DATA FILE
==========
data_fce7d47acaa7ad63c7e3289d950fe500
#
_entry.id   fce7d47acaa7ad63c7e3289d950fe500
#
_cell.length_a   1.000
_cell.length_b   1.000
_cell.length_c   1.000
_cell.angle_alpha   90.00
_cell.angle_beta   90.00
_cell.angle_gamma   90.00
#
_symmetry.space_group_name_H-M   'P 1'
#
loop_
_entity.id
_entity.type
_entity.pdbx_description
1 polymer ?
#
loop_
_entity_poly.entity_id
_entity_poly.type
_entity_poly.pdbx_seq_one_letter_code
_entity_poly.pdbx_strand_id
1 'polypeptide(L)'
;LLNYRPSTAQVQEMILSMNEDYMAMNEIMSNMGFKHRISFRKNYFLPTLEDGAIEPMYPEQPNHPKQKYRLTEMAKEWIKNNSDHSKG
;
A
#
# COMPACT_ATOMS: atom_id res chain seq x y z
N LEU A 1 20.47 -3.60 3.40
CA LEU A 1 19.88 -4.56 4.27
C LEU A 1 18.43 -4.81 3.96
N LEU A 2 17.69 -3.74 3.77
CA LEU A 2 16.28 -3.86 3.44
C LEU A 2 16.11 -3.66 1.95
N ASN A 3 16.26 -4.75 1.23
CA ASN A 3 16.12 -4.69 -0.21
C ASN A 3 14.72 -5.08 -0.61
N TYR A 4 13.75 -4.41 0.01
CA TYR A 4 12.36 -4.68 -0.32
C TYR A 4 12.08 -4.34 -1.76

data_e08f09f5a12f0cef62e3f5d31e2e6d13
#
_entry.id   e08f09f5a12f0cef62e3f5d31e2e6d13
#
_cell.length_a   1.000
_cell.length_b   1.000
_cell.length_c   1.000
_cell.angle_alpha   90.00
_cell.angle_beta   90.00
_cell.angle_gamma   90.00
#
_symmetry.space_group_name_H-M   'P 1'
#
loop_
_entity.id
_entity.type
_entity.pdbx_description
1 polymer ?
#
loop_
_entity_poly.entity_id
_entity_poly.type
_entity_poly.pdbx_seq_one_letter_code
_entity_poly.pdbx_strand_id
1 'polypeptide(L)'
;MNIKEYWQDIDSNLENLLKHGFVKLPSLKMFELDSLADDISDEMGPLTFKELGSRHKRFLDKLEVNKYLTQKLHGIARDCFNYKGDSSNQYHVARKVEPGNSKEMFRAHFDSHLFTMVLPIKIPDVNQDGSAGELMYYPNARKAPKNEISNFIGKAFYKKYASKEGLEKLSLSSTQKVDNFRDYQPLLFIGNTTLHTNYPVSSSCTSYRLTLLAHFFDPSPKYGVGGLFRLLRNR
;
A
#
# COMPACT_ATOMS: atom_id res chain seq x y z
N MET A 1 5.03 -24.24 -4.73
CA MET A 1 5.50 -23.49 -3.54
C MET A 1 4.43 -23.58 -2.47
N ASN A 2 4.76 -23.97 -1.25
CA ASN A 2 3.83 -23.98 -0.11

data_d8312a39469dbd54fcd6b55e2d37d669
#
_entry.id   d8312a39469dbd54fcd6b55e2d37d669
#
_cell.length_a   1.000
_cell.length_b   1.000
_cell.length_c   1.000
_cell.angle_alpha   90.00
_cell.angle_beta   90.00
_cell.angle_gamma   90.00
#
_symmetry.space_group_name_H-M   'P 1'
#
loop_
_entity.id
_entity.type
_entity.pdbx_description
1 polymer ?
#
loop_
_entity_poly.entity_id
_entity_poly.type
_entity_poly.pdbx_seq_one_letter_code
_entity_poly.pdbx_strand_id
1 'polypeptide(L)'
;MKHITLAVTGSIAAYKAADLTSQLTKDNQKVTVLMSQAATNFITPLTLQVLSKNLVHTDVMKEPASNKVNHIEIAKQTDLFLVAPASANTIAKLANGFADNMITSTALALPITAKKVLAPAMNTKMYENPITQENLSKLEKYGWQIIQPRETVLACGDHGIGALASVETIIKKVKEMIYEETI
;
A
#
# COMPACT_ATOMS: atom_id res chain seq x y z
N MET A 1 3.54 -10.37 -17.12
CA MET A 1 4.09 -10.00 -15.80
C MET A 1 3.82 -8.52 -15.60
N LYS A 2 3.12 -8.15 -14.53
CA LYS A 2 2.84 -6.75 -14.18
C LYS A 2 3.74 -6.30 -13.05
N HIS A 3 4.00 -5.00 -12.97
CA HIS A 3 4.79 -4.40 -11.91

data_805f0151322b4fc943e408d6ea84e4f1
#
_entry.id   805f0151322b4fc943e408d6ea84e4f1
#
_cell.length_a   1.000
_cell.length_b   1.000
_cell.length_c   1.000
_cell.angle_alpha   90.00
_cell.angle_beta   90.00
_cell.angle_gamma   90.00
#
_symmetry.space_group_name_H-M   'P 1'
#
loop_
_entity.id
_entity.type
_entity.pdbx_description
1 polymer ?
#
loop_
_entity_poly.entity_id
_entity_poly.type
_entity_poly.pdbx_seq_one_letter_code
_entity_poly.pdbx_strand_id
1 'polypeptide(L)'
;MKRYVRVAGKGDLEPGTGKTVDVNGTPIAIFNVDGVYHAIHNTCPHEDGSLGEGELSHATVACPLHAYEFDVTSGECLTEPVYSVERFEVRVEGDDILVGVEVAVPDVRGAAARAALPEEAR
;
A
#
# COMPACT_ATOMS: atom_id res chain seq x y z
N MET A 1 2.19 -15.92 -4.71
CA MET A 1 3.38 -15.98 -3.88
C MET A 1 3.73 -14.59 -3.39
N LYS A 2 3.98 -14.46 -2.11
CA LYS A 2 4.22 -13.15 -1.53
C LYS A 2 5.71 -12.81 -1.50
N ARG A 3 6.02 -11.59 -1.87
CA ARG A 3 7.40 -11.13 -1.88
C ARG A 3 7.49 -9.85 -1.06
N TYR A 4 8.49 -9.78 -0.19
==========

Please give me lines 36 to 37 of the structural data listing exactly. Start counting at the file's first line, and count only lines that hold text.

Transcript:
C LEU A 2 16.11 -3.66 1.95
N ASN A 3 16.26 -4.75 1.23